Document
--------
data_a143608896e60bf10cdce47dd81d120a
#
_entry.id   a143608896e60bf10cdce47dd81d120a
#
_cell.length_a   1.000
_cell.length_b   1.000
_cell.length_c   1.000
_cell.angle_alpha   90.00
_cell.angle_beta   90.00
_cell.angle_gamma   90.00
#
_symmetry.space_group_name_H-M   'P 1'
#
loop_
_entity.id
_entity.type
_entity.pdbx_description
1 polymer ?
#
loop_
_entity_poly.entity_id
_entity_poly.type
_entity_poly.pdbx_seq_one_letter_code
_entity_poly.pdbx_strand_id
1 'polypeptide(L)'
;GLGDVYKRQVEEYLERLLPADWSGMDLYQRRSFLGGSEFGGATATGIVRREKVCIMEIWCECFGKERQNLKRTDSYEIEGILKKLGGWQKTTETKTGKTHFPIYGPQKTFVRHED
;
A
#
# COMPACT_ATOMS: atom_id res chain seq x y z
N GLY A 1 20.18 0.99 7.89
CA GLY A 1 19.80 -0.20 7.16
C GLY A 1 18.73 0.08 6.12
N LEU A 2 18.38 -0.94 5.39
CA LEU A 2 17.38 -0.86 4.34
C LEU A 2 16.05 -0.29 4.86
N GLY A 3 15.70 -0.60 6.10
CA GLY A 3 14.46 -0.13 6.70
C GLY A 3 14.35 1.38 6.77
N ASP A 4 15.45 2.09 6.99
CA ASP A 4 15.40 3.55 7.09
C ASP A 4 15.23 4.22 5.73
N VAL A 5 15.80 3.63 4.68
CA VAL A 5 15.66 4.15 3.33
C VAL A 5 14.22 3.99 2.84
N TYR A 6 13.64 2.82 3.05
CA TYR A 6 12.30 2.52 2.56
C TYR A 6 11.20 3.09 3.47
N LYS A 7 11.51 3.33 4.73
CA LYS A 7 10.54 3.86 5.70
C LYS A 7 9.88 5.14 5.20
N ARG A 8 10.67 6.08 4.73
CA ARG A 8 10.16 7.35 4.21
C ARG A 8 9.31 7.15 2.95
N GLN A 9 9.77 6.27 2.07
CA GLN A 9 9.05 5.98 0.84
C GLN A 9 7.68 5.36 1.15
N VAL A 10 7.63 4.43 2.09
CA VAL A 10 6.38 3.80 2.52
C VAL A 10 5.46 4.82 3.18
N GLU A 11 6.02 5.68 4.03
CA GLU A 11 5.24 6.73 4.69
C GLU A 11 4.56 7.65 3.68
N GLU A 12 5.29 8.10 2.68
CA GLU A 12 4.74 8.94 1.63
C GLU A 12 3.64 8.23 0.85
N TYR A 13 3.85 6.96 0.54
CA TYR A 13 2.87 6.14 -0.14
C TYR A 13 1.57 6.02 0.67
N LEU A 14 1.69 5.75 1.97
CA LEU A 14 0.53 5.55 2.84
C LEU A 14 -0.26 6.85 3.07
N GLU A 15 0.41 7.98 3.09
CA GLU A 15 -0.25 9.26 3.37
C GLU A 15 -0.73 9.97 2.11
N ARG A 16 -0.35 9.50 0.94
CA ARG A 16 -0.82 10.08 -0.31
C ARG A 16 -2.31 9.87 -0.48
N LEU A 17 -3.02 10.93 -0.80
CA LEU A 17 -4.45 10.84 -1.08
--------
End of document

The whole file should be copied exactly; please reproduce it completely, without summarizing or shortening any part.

data_a143608896e60bf10cdce47dd81d120a
#
_entry.id   a143608896e60bf10cdce47dd81d120a
#
_cell.length_a   1.000
_cell.length_b   1.000
_cell.length_c   1.000
_cell.angle_alpha   90.00
_cell.angle_beta   90.00
_cell.angle_gamma   90.00
#
_symmetry.space_group_name_H-M   'P 1'
#
loop_
_entity.id
_entity.type
_entity.pdbx_description
1 polymer ?
#
loop_
_entity_poly.entity_id
_entity_poly.type
_entity_poly.pdbx_seq_one_letter_code
_entity_poly.pdbx_strand_id
1 'polypeptide(L)'
;GLGDVYKRQVEEYLERLLPADWSGMDLYQRRSFLGGSEFGGATATGIVRREKVCIMEIWCECFGKERQNLKRTDSYEIEGILKKLGGWQKTTETKTGKTHFPIYGPQKTFVRHED
;
A
#
# COMPACT_ATOMS: atom_id res chain seq x y z
N GLY A 1 20.18 0.99 7.89
CA GLY A 1 19.80 -0.20 7.16
C GLY A 1 18.73 0.08 6.12
N LEU A 2 18.38 -0.94 5.39
CA LEU A 2 17.38 -0.86 4.34
C LEU A 2 16.05 -0.29 4.86
N GLY A 3 15.70 -0.60 6.10
CA GLY A 3 14.46 -0.13 6.70
C GLY A 3 14.35 1.38 6.77
N ASP A 4 15.45 2.09 6.99
CA ASP A 4 15.40 3.55 7.09
C ASP A 4 15.23 4.22 5.73
N VAL A 5 15.80 3.63 4.68
CA VAL A 5 15.66 4.15 3.33
C VAL A 5 14.22 3.99 2.84
N TYR A 6 13.64 2.82 3.05
CA TYR A 6 12.30 2.52 2.56
C TYR A 6 11.20 3.09 3.47
N LYS A 7 11.51 3.33 4.73
CA LYS A 7 10.54 3.86 5.70
C LYS A 7 9.88 5.14 5.20
N ARG A 8 10.67 6.08 4.73
CA ARG A 8 10.16 7.35 4.21
C ARG A 8 9.31 7.15 2.95
N GLN A 9 9.77 6.27 2.07
CA GLN A 9 9.05 5.98 0.84
C GLN A 9 7.68 5.36 1.15
N VAL A 10 7.63 4.43 2.09
CA VAL A 10 6.38 3.80 2.52
C VAL A 10 5.46 4.82 3.18
N GLU A 11 6.02 5.68 4.03
CA GLU A 11 5.24 6.73 4.69
C GLU A 11 4.56 7.65 3.68
N GLU A 12 5.29 8.10 2.68
CA GLU A 12 4.74 8.94 1.63
C GLU A 12 3.64 8.23 0.85
N TYR A 13 3.85 6.96 0.54
CA TYR A 13 2.87 6.14 -0.14
C TYR A 13 1.57 6.02 0.67
N LEU A 14 1.69 5.75 1.97
CA LEU A 14 0.53 5.55 2.84
C LEU A 14 -0.26 6.85 3.07
N GLU A 15 0.41 7.98 3.09
CA GLU A 15 -0.25 9.26 3.37
C GLU A 15 -0.73 9.97 2.11
N ARG A 16 -0.35 9.50 0.94
CA ARG A 16 -0.82 10.08 -0.31
C ARG A 16 -2.31 9.87 -0.48
N LEU A 17 -3.02 10.93 -0.80
CA LEU A 17 -4.45 10.84 -1.08